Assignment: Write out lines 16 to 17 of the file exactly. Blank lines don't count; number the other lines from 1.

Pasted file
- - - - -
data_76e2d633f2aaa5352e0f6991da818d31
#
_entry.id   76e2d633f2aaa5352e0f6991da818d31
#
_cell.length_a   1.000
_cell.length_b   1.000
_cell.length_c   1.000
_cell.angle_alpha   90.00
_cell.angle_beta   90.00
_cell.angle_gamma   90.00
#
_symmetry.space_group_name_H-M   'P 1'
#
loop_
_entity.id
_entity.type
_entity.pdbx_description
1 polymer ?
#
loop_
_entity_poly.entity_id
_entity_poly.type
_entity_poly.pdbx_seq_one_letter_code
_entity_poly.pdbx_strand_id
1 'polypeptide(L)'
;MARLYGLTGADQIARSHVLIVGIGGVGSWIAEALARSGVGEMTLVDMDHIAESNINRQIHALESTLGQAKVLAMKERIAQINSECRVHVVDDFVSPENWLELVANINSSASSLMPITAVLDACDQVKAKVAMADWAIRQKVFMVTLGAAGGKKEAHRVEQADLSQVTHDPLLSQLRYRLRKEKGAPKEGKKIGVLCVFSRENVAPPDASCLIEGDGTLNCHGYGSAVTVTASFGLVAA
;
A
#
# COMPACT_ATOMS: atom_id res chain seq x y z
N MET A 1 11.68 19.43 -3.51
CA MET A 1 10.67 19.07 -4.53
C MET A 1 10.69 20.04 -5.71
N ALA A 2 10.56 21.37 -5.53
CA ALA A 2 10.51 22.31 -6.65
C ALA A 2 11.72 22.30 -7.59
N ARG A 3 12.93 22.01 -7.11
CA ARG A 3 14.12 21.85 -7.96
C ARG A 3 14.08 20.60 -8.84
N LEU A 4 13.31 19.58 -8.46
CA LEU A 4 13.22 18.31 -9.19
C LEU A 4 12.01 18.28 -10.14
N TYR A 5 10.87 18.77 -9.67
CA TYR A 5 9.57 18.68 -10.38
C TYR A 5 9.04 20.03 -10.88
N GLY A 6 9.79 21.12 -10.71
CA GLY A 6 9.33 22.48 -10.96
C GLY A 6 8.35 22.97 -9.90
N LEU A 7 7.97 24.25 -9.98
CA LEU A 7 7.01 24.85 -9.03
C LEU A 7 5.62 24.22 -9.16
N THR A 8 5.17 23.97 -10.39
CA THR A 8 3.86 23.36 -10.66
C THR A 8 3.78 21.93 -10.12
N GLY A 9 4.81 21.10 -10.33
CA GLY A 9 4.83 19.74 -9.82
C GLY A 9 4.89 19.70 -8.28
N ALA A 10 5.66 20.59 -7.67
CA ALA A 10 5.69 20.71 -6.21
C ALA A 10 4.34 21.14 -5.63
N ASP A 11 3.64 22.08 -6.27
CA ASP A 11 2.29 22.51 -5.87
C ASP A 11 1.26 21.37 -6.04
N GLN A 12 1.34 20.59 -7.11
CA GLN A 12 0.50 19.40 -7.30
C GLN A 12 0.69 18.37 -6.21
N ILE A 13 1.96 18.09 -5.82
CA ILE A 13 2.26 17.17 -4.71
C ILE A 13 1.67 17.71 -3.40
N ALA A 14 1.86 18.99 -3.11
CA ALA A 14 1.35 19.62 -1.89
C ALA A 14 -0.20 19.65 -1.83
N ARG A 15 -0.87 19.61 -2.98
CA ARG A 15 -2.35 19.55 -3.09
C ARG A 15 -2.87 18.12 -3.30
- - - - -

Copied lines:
_entity.type
_entity.pdbx_description